Quebec’s securities watchdog clears Bombardier in probe of executive stock-sale program: Quebec’s securities watchdog has cleared Bombardier Inc. of any wrongdoing in a probe of its executive stock-sale program but said the plane and train maker should consider scrapping the controversial plan. The regulator was not able to identify any violation of securities law by Bombardier or its senior executives during the implementation of the company’s automatic share-disposal program (ASDP), the Autorité des marchés financiers said in a statement Friday. But the regulator, known as the AMF, said the company should weigh whether to keep it. Story (Nicolas Van Praet)

IIROC recommends new enforcement rules to resolve some cases more quickly: Canada’s securities regulator is recommending new enforcement rules for the investment community that would resolve certain cases more quickly and impose a standard fine for minor violations where investors have not been harmed. Story (Clare O’Hara, for subscribers)

A blessing for dividend investors: Debt ratings giant S&P shifts view on Canada’s telecom giants: Rating agency Standard and Poor’s is relaxing its recent warnings about the debt burdens shouldered by Canada’s largest telecom companies, easing the financial pressure on BCE Inc., Rogers Communications Inc. and Telus Corp. as they spend tens of billions of dollars to build out their 5G networks. S&P’s rationale, in a nutshell, is a rather Canadian one. Story (Tim Kiladze, for subscribers)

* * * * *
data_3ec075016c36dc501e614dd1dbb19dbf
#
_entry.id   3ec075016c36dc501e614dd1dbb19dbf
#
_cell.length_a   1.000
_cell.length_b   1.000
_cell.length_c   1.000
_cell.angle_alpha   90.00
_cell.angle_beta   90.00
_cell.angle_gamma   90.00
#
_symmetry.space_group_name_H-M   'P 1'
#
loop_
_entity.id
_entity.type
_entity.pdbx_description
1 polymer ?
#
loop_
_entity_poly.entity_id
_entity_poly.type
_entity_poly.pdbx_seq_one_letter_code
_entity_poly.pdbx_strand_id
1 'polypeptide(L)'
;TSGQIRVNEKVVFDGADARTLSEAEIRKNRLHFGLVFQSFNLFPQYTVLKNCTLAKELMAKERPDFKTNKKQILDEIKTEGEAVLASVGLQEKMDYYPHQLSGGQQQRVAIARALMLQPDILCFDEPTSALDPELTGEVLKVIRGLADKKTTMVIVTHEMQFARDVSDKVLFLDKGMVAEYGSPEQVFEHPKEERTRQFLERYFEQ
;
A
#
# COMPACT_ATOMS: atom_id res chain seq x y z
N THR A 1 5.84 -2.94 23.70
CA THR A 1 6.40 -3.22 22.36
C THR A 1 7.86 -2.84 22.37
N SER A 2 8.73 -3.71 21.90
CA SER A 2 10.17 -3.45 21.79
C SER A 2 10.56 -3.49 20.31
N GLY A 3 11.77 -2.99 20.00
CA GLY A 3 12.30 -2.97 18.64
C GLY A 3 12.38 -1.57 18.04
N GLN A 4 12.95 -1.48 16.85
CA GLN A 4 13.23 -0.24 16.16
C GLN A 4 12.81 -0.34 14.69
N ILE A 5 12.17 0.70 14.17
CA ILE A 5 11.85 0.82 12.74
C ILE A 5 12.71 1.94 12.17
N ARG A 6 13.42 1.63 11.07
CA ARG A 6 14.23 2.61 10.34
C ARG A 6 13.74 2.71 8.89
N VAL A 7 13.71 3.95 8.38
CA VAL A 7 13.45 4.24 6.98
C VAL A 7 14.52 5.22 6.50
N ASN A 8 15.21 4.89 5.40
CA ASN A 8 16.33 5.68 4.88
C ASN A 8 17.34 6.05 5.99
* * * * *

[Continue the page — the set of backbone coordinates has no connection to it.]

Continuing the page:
Knight Therapeutics needs more independent directors, proxy advisory firm ISS says amid activist battle: An independent proxy advisory firm is recommending that Montreal-based drug company Knight Therapeutics Inc., which is in the midst of an activist battle with shareholder Medison Biotech Ltd., elect more independent directors to its board. Institutional Shareholder Services, or ISS, is also recommending that shareholders vote against Medison CEO Meir Jakobsohn, who has sat on Knight’s board since the two companies took ownership stakes in one another in 2015, at the company’s annual meeting on May 7. Story (Alexandra Posadzki, for subscribers)

RBC to issue first green bond as part of $100-billion sustainable-financing plan: RBC is issuing its first-ever green bond, a €500-million ($752-million) five-year debt offering that will primarily be used to fund renewable-energy projects and sustainable buildings. Story (Alexandra Posadzki, for subscribers)